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Index > OS Construction > long mode, NULL ss

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a115433



Joined: 05 Mar 2010
Posts: 144
a115433
whats the point os clearing SS after cpl switch?
esp is loaded from ist, and ss is 0.


any reason they did that this way?
if i want to use a stack, i must load ss manually. and when i load manually ss, i could also load esp.

why provide this diffrent scheme for ss and esp?
performance issues? they care about those 1/4 cycle it would take interrupt to load ss or what?
Post 06 Mar 2010, 22:16
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ouadji



Joined: 24 Dec 2008
Posts: 1081
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ouadji
Perhaps an answer here :

Intel 3A/5.8.5 : Stack Switching

"Whenever a call gate is used to transfer program control to a more privileged ...
.... the processor automatically switches .... etc"

Intel 3A/5.8.5.1 : Stack Switching in 64-bit Mode

"The new SS is set to NULL in order to handle nested far transfers ... etc"
...
"On the subsequent RETF, the NULL SS on the stack acts as a flag
to tell the processor not to load a new SS descriptor ..... etc "
...
Intel books

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Post 06 Mar 2010, 22:56
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a115433



Joined: 05 Mar 2010
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a115433
so performance is the answer.
retf return always to higher privilege. cpu null ss anyway, as any other segment register wich is loaded with less priviliged data!

could you tell me the exact reason, why they did that? or it was just an random decission?

why then cpu loads RSP from TSS?
Post 06 Mar 2010, 23:17
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ouadji



Joined: 24 Dec 2008
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ouadji

5.8.6 : Returning from a Called Procedure

The RET instruction can be used to perform
- a near return,
- a far return at the same privilege level
- a far return to a different privilege level

1. / 2. /3.
4. : (If the return requires a privilege level change.)
Loads the SS and ESP registers with the saved SS and ESP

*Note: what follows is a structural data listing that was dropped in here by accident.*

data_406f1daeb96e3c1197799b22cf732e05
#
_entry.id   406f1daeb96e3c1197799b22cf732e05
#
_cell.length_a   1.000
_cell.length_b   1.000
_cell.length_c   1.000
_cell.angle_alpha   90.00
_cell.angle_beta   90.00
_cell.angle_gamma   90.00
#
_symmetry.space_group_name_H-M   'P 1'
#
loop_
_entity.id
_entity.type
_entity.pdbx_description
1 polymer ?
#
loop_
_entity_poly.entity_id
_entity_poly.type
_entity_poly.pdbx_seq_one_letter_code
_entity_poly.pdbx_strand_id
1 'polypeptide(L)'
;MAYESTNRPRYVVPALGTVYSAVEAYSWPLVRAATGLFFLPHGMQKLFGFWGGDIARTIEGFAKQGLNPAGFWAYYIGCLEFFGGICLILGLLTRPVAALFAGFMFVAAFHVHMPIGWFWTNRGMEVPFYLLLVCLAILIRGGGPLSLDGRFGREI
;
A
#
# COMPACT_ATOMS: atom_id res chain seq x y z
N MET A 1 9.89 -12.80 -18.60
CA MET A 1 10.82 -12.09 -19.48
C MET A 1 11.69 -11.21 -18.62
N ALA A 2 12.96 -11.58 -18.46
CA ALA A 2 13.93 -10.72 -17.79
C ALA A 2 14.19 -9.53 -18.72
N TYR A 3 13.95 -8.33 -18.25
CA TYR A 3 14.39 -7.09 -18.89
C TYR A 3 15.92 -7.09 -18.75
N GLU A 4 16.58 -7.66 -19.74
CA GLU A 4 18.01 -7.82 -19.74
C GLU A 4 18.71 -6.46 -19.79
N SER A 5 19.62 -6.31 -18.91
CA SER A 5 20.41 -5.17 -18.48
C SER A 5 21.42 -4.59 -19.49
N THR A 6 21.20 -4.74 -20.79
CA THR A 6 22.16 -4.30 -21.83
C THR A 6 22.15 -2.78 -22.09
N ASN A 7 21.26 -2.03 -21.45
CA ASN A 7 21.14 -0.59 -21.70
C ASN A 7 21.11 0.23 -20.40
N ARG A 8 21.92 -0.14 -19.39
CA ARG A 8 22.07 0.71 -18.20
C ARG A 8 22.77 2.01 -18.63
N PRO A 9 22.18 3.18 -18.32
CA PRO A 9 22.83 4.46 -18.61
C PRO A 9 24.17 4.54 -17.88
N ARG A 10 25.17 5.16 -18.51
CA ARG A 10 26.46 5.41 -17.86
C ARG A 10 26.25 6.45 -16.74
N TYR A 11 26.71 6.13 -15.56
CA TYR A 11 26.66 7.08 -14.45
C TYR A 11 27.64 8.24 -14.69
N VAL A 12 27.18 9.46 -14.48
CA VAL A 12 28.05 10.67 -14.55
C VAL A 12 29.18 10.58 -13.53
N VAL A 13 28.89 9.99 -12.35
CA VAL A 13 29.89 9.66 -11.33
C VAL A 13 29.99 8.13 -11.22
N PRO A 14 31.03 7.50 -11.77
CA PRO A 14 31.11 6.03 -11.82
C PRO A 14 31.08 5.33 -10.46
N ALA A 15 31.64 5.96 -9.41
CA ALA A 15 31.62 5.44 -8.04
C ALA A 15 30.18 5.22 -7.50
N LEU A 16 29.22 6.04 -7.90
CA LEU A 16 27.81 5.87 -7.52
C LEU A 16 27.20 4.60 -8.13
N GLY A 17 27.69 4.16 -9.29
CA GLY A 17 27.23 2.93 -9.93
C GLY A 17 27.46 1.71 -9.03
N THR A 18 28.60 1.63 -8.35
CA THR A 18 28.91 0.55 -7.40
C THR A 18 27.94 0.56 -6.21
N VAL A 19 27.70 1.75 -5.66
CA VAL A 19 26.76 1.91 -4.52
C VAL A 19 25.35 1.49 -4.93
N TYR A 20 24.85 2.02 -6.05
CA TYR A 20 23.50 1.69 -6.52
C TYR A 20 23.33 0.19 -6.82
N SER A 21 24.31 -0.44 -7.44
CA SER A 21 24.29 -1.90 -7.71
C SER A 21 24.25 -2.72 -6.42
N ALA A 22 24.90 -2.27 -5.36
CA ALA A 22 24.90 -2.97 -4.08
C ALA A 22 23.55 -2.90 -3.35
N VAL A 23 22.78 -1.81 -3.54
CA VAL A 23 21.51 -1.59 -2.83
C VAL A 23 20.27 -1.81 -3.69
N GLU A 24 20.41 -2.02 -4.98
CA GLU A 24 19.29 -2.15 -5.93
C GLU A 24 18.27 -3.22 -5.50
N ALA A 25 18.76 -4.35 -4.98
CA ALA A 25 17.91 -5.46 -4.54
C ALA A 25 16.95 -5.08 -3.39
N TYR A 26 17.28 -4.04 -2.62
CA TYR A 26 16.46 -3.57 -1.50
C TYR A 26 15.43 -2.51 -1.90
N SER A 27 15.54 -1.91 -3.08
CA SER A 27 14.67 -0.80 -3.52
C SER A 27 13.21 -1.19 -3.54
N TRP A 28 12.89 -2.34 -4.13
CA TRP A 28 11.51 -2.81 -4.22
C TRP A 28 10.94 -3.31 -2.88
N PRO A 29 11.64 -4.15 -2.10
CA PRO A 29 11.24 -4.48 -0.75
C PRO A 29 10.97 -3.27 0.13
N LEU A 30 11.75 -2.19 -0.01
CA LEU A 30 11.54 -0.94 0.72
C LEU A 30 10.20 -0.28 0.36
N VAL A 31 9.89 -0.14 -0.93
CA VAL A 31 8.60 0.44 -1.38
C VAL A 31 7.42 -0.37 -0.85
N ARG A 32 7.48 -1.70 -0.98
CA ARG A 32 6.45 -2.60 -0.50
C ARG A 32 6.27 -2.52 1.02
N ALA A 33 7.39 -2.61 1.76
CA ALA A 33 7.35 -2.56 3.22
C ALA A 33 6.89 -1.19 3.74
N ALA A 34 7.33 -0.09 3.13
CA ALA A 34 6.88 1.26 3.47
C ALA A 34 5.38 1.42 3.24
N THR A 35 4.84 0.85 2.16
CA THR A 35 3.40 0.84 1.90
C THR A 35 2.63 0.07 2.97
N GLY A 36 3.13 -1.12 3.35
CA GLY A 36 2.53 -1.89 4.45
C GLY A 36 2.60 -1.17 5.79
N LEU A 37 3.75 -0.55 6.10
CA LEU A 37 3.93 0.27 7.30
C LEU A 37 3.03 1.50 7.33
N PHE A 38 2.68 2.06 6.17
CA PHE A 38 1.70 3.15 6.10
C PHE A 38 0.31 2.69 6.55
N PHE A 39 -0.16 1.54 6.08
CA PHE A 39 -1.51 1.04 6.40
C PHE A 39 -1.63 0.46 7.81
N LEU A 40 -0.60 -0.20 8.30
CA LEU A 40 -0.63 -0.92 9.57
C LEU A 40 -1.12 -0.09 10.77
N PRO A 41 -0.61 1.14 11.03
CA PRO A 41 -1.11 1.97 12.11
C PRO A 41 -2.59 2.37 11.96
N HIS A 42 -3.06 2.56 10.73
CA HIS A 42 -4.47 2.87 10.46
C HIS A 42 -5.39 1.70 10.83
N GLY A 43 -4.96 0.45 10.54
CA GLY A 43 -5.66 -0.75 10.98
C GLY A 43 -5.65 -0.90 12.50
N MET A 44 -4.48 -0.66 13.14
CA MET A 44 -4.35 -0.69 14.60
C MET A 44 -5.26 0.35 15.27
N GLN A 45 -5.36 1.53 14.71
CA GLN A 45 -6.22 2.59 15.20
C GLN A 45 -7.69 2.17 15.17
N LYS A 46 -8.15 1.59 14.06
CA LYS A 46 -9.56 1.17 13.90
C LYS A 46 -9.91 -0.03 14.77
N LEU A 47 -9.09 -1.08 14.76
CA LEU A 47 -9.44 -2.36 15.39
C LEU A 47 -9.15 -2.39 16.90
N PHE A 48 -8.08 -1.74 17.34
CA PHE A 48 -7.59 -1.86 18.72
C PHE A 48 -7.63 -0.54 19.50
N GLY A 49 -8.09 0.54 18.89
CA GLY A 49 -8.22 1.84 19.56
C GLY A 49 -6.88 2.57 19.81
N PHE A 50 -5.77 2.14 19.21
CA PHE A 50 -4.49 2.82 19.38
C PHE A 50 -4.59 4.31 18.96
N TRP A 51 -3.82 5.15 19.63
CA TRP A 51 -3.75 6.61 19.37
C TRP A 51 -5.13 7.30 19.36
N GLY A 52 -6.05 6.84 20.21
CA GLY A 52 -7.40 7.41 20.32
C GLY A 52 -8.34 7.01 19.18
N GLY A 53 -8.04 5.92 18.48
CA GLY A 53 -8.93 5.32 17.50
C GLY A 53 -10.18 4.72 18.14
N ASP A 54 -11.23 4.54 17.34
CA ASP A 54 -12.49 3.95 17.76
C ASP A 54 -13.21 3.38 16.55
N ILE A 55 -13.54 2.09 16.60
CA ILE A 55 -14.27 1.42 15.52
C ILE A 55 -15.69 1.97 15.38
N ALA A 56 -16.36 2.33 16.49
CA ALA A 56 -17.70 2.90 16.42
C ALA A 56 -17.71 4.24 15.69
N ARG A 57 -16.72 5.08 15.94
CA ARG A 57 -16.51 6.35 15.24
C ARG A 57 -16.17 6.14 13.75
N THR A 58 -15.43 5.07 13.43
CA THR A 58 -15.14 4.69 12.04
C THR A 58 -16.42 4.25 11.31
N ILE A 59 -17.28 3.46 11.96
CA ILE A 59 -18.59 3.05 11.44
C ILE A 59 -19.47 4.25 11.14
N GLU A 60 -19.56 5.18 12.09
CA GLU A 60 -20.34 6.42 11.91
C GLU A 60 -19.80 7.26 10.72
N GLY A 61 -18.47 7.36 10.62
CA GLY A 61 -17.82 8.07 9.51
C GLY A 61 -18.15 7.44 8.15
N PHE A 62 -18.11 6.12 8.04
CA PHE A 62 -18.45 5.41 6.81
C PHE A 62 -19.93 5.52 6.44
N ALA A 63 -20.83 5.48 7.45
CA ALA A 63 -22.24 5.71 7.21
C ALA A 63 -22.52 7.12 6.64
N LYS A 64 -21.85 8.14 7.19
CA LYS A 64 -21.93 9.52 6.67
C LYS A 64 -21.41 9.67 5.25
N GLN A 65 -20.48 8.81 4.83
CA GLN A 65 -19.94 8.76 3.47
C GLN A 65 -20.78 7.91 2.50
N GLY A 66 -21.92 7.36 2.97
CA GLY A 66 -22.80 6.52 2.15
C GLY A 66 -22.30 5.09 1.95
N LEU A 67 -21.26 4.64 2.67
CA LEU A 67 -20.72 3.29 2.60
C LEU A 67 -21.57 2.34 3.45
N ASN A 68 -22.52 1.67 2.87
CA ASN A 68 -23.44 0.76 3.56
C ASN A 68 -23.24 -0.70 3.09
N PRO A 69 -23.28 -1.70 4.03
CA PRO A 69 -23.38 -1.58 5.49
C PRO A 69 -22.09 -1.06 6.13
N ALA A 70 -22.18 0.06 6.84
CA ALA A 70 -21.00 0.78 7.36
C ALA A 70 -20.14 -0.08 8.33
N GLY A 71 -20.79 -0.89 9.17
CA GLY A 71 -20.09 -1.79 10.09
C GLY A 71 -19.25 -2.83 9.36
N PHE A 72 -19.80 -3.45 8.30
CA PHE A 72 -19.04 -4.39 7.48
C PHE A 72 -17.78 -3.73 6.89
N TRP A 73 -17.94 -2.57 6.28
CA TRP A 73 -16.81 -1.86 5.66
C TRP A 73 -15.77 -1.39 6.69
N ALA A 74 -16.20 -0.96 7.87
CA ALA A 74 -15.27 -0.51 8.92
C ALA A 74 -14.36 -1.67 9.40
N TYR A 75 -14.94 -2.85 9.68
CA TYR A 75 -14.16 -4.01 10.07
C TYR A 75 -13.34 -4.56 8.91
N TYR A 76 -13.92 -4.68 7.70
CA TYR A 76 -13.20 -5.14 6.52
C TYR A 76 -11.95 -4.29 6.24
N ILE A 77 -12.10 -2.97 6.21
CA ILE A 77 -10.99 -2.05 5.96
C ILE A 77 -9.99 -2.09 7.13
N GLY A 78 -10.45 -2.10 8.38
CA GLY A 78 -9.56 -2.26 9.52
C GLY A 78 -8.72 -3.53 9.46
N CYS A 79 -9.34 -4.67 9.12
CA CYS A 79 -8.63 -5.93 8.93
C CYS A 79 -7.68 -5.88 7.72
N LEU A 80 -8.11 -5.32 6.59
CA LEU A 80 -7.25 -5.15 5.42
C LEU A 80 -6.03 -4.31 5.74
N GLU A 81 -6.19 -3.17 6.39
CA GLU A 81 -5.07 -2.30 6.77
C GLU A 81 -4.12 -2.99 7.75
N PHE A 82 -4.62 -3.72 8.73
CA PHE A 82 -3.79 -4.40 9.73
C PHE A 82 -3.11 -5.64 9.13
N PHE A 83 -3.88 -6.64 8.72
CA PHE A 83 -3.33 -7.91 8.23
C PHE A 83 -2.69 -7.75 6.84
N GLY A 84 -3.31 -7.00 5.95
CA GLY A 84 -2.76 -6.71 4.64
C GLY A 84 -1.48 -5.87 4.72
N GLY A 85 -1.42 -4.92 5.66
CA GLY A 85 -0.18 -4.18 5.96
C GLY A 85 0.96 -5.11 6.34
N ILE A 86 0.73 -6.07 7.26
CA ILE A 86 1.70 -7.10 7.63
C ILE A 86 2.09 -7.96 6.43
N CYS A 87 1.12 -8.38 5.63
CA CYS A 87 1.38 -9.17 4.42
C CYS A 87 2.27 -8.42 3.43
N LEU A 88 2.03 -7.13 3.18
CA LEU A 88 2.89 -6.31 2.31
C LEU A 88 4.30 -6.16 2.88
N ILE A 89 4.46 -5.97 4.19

values and switches ... etc ...

here too, in the same book (3A)
Table 5-2. 64-Bit-Mode Stack Layout After CALLF with CPL Change

you should read yourself the intel doc, it's very interesting.
Intel books



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Post 06 Mar 2010, 23:29
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a115433



Joined: 05 Mar 2010
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a115433
tell me something i dont know.
or never mind, you dont know either i guess.
Post 07 Mar 2010, 11:26
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ouadji



Joined: 24 Dec 2008
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ouadji

Quote:

why then cpu loads RSP from TSS ?

5.8.5.1 Stack Switching in 64-bit Mode

... 64-bit mode only loads an inner-level RSP from the TSS .. etc

everything you are looking for is in the Intel book.

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Post 07 Mar 2010, 11:59
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a115433



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a115433
Quote:
When stacks are switched as part of a 64-bit mode privilege-level change through a
call gate, a new SS (stack segment) descriptor is not loaded; 64-bit mode only loads
an inner-level RSP from the TSS.

yes i know it but WHY? why disconnest RSP rfom SS in manner of switching?!

Quote:
The new SS is set to NULL in order to handle
nested far transfers (CALLF, INTn, interrupts and exceptions).

how does value of SS affect nested transfers? i dont get it, when i issue int/call/interrupt, ss should be ALWAYS (in 64 bit mode not only when cpl change) pushed along with RSP.

Quote:
On the subsequent RETF, the NULL SS on the stack acts as a flag to
tell the processor not to load a new SS descriptor.

does it mean, when i return from something and ss is null, i may keep it?
returning is always to more priviliged area, so its kernel > user.